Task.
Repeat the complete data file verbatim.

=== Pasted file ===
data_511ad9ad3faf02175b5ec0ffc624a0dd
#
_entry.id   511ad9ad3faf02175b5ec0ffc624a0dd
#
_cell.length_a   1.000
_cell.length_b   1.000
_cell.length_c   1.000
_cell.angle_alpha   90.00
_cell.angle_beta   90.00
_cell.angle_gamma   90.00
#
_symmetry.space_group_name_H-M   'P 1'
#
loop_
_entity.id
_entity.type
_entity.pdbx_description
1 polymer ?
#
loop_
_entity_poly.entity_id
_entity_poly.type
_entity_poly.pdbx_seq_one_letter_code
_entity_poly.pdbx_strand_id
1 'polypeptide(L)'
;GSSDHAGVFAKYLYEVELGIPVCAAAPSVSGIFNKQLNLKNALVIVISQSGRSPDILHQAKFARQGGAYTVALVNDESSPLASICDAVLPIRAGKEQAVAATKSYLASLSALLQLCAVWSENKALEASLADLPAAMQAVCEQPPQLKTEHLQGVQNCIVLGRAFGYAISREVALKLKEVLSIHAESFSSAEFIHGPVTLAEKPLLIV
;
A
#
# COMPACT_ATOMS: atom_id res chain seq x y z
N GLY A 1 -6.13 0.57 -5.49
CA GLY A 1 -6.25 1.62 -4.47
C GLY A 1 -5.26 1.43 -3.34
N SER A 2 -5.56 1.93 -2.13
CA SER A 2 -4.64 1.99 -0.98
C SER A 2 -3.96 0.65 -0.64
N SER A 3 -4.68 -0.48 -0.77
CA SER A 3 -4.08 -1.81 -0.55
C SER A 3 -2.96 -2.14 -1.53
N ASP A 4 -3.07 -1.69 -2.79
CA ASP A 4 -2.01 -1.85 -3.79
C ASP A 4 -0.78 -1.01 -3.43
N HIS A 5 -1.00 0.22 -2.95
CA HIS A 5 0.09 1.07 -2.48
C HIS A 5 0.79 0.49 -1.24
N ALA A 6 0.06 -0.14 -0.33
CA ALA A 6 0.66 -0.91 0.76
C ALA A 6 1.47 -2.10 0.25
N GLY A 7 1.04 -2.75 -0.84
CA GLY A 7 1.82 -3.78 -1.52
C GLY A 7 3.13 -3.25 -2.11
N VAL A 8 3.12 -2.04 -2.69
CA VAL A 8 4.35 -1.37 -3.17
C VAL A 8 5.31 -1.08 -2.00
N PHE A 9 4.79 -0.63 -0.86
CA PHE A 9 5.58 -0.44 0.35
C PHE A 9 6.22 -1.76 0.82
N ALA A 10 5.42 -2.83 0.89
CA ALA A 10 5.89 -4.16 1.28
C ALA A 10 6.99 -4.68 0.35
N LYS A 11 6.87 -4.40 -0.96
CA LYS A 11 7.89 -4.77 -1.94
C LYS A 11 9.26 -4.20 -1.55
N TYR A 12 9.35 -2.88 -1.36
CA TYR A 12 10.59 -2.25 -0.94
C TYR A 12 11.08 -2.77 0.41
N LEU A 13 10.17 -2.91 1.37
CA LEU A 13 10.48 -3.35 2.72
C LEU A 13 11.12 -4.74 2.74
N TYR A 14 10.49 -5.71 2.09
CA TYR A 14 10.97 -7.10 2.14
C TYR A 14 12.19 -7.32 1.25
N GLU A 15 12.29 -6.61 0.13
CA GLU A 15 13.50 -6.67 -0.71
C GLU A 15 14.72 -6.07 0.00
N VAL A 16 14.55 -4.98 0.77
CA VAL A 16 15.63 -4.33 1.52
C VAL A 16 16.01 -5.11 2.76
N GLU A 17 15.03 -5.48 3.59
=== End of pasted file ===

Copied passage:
data_511ad9ad3faf02175b5ec0ffc624a0dd
#
_entry.id   511ad9ad3faf02175b5ec0ffc624a0dd
#
_cell.length_a   1.000
_cell.length_b   1.000
_cell.length_c   1.000
_cell.angle_alpha   90.00
_cell.angle_beta   90.00
_cell.angle_gamma   90.00
#
_symmetry.space_group_name_H-M   'P 1'
#
loop_
_entity.id
_entity.type
_entity.pdbx_description
1 polymer ?
#
loop_
_entity_poly.entity_id
_entity_poly.type
_entity_poly.pdbx_seq_one_letter_code
_entity_poly.pdbx_strand_id
1 'polypeptide(L)'
;GSSDHAGVFAKYLYEVELGIPVCAAAPSVSGIFNKQLNLKNALVIVISQSGRSPDILHQAKFARQGGAYTVALVNDESSPLASICDAVLPIRAGKEQAVAATKSYLASLSALLQLCAVWSENKALEASLADLPAAMQAVCEQPPQLKTEHLQGVQNCIVLGRAFGYAISREVALKLKEVLSIHAESFSSAEFIHGPVTLAEKPLLIV
;
A
#
# COMPACT_ATOMS: atom_id res chain seq x y z
N GLY A 1 -6.13 0.57 -5.49
CA GLY A 1 -6.25 1.62 -4.47
C GLY A 1 -5.26 1.43 -3.34
N SER A 2 -5.56 1.93 -2.13
CA SER A 2 -4.64 1.99 -0.98
C SER A 2 -3.96 0.65 -0.64
N SER A 3 -4.68 -0.48 -0.77
CA SER A 3 -4.08 -1.81 -0.55
C SER A 3 -2.96 -2.14 -1.53
N ASP A 4 -3.07 -1.69 -2.79
CA ASP A 4 -2.01 -1.85 -3.79
C ASP A 4 -0.78 -1.01 -3.43
N HIS A 5 -1.00 0.22 -2.95
CA HIS A 5 0.09 1.07 -2.48
C HIS A 5 0.79 0.49 -1.24
N ALA A 6 0.06 -0.14 -0.33
CA ALA A 6 0.66 -0.91 0.76
C ALA A 6 1.47 -2.10 0.25
N GLY A 7 1.04 -2.75 -0.84
CA GLY A 7 1.82 -3.78 -1.52
C GLY A 7 3.13 -3.25 -2.11
N VAL A 8 3.12 -2.04 -2.69
CA VAL A 8 4.35 -1.37 -3.17
C VAL A 8 5.31 -1.08 -2.00
N PHE A 9 4.79 -0.63 -0.86
CA PHE A 9 5.58 -0.44 0.35
C PHE A 9 6.22 -1.76 0.82
N ALA A 10 5.42 -2.83 0.89
CA ALA A 10 5.89 -4.16 1.28
C ALA A 10 6.99 -4.68 0.35
N LYS A 11 6.87 -4.40 -0.96
CA LYS A 11 7.89 -4.77 -1.94
C LYS A 11 9.26 -4.20 -1.55
N TYR A 12 9.35 -2.88 -1.36
CA TYR A 12 10.59 -2.25 -0.94
C TYR A 12 11.08 -2.77 0.41
N LEU A 13 10.17 -2.91 1.37
CA LEU A 13 10.48 -3.35 2.72
C LEU A 13 11.12 -4.74 2.74
N TYR A 14 10.49 -5.71 2.09
CA TYR A 14 10.97 -7.10 2.14
C TYR A 14 12.19 -7.32 1.25
N GLU A 15 12.29 -6.61 0.13
CA GLU A 15 13.50 -6.67 -0.71
C GLU A 15 14.72 -6.07 0.00
N VAL A 16 14.55 -4.98 0.77
CA VAL A 16 15.63 -4.33 1.52
C VAL A 16 16.01 -5.11 2.76
N GLU A 17 15.03 -5.48 3.59